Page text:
Cindy Chupack on trying to conceive
Illustration: John Cuneo
Cindy Chupack's endured nasty shots, vile-tasting teas, and a little electroacupuncture. She's stood on her head and imagined her husband's face on tail-whipping sperm. All in an effort to get pregnant.
It was the day before Christmas, and I was reading Newsweek's cover story on diet and fertility when I stood up, ripped the roof off a gingerbread house, and ate it, like Godzilla.

This was not something the cover story recommended, by the way.

It was a reaction to something the cover story recommended, namely that you shouldn't eat a lot of red meat if you're trying to get pregnant.

I was trying to get pregnant. My husband and I had been trying for two and a half years. I also had a steak on the grill that was going to be my lunch before I decided to have the gingerbread house instead.

Trying is a good word for this process. At first, trying just meant sex without birth control, but when you marry at 40, trying quickly becomes more trying, and eventually we had the requisite army of experts, most of whom insurance doesn't cover, but of course, you can't put a price on a baby.

You can put a price on not having a baby. That's running us close to $45,000 in credit card debt.

So by the time I was reading that Newsweek article, I'd done it all…drugs, suppositories, IUI, IVF, that test with the blue dye, acupuncture, stinky teas, hormone injections. Once, we were driving to see a doctor in Beverly Hills, and my husband asked what kind of doctor he was, and I said, "I don't know, but someone said to see him, so we're seeing him!" It was that doctor, incidentally, who told me to visualize my husband's face on a cartoon sperm, with arms welcoming my egg to him. We decided the guy was a quack, so I only saw him twice a week for about four months.

The thing is, when you're racing your biological clock, people can tell you pretty much anything and you'll do it. I still worry I need to track down some saint named Amachi so I can bring her red bananas. Recently, a friend said something about standing on your head. He wasn't sure if you were supposed to do it before sex, during, or just in general, but this worked for two women he knew, so I guess I have to stand on my head now. I'll probably visualize my husband's face on a cartoon sperm while I'm at it—not because I'm onboard with that. It's just a hard image to shake.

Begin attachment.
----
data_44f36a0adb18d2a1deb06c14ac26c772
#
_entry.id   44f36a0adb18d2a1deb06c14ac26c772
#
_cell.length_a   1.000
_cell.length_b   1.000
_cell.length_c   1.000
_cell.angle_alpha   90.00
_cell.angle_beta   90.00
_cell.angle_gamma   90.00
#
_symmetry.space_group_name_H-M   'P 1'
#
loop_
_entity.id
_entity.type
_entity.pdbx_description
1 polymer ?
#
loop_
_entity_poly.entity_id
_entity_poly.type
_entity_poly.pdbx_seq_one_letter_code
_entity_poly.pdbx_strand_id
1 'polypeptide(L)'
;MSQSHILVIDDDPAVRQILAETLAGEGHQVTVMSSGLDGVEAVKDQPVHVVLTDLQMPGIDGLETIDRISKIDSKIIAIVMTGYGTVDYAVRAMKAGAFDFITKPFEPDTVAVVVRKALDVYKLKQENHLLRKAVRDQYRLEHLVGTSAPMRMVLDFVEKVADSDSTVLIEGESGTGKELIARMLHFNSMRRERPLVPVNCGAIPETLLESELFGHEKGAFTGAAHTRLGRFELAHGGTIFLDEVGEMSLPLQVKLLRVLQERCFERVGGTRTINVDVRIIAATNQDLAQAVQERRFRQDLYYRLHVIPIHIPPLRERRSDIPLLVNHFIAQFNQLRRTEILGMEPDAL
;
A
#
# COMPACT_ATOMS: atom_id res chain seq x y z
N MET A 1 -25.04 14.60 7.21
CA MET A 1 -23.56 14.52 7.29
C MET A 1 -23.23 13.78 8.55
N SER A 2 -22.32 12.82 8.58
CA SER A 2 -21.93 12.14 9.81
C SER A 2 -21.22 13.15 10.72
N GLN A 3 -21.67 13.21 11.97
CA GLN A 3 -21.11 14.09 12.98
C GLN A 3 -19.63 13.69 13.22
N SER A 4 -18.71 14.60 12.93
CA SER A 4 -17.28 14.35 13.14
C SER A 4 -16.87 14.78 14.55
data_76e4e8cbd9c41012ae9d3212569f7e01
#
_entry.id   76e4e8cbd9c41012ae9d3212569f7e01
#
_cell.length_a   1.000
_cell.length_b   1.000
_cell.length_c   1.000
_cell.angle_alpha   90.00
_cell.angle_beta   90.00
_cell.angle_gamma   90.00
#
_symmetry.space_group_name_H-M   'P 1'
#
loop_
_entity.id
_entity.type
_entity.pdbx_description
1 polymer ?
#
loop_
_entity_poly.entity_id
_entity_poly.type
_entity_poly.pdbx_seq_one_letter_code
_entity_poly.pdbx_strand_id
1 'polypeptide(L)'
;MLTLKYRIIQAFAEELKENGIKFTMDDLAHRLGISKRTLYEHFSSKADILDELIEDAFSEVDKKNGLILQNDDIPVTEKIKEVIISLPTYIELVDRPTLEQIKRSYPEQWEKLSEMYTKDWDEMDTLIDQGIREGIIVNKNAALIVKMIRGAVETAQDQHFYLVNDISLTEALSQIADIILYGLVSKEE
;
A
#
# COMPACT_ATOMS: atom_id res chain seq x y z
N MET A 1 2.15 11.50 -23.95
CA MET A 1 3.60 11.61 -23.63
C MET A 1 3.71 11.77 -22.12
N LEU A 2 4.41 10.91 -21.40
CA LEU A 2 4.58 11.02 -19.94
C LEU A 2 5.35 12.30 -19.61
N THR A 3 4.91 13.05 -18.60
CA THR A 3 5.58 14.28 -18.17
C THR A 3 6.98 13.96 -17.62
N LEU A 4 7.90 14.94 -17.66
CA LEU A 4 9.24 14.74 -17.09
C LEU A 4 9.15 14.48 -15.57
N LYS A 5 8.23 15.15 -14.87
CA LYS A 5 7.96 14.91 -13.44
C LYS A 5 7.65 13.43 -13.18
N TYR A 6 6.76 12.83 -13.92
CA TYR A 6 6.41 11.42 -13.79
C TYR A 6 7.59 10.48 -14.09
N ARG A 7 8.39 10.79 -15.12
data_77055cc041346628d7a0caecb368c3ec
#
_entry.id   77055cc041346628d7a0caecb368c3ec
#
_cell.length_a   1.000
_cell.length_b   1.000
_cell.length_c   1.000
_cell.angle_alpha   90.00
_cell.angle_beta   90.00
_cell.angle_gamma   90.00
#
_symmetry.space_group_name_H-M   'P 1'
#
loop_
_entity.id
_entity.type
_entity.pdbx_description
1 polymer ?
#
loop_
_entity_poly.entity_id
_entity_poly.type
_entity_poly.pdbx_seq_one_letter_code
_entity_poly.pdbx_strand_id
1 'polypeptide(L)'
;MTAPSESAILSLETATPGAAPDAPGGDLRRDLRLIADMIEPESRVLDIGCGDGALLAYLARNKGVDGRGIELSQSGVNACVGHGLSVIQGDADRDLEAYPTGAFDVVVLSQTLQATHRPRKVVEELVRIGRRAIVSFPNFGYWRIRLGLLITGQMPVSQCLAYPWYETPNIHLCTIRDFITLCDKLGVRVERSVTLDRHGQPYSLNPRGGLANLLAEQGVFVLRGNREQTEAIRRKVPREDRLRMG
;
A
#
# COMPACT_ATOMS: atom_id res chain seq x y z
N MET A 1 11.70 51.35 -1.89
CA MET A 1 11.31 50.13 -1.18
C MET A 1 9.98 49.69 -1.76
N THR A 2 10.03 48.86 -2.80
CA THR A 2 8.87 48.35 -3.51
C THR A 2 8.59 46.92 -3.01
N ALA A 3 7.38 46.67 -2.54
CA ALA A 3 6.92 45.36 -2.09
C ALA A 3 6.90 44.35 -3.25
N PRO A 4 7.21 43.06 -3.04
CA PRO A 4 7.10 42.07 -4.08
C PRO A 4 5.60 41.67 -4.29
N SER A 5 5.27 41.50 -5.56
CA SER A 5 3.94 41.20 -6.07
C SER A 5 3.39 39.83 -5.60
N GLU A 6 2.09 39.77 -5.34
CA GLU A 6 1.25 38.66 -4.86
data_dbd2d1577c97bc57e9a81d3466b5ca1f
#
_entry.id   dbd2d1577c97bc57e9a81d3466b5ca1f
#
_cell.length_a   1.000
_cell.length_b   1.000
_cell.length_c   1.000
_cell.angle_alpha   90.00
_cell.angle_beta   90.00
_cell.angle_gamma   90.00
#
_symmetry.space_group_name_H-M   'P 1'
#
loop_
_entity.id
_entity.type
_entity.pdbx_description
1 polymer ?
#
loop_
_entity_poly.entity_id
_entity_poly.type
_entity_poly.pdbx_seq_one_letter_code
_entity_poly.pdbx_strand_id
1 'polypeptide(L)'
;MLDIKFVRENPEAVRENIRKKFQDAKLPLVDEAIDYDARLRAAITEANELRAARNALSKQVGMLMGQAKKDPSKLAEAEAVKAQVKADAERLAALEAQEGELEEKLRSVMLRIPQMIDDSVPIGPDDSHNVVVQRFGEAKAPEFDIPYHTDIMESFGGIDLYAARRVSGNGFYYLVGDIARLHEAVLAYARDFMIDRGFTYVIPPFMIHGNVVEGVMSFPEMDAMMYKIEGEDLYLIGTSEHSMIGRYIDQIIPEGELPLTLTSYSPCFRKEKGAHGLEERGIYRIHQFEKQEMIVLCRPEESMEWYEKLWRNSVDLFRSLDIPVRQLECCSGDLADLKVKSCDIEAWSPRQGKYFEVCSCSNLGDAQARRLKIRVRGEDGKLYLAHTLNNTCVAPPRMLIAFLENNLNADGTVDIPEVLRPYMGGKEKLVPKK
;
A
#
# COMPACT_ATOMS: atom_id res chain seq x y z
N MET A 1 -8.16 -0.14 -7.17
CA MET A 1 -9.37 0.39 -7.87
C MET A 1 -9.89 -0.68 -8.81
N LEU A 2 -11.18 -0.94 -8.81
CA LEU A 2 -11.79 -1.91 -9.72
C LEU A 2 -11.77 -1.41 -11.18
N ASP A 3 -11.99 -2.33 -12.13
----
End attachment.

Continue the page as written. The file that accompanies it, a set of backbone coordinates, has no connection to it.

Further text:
So it was kind of revolutionary that for the holidays we went to Jackson Hole and we didn't even take ovulation sticks, which might not seem crazy to the average person, but when you're in the middle of this madness, not knowing when you're ovulating is like not knowing where your cell phone is.

And that was the idea. We wanted to lose ourselves for a while. We wanted to just have sex. Every day, you know, just in case. But even so, it was fun again, and that's how everyone says it finally worked for somebody they know, or somebody somebody they know knows.

In the weeks after that trip, I felt good. Well, bad-good. I mean, my breasts were tender, I felt a little nauseous, I was dead tired…I had all the bad-good signs of pregnancy, which I recognized because I'd been pregnant before.

We actually got pregnant on our wedding night, and for a moment we were "those people" (you know, people who got pregnant right away, maybe even accidentally, which now seems as likely to me as accidentally finding Osama bin Laden), but back then I didn't know any better, so we were "those people" until three months later, when we found out the baby's head was too large, and there was fluid where there shouldn't be, and there was a malformed heart, and the baby probably wouldn't make it to term, and, as the doctor said, we should seriously consider termination unless we were deeply religious. That news was hard to take, but even harder because I felt guilty. The truth is, at that time, I didn't want to be pregnant.

We'd just gotten married. I still wasn't sure it was going to last.

I also thought a little time as a couple would be nice since it took us 40 years to find each other. But my husband was eager to start a family, so the morning after he proposed, we were walking on the beach and I threw my birth control pills into the ocean in a dramatic display of love and good faith, and it made him so happy that I had to resist the urge to run screaming into the surf to recover them.

I'd always wanted to have a baby…in five years. I'd been saying I wanted to have a baby in five years for about 20 years. I just never felt ready. But ready or not, on day seven of our honeymoon I felt nauseous, and, thinking I had a stomach bug, I stayed in our room.

We were in South Africa on a safari, and they had warned us to keep the sliding doors to our bungalow locked because of the monkeys, but I thought they meant when we were out. And I was in, curled up in bed, when all of a sudden I heard the door open. Then I heard this thump thump thump, and I got up and looked into the living room, and there were seven monkeys throwing food around, and they froze as if I had just walked in on a teenager's party. And the funny thing, looking back, was that this was my fear. This is what I thought it would be like to have children. This is why I never felt ready.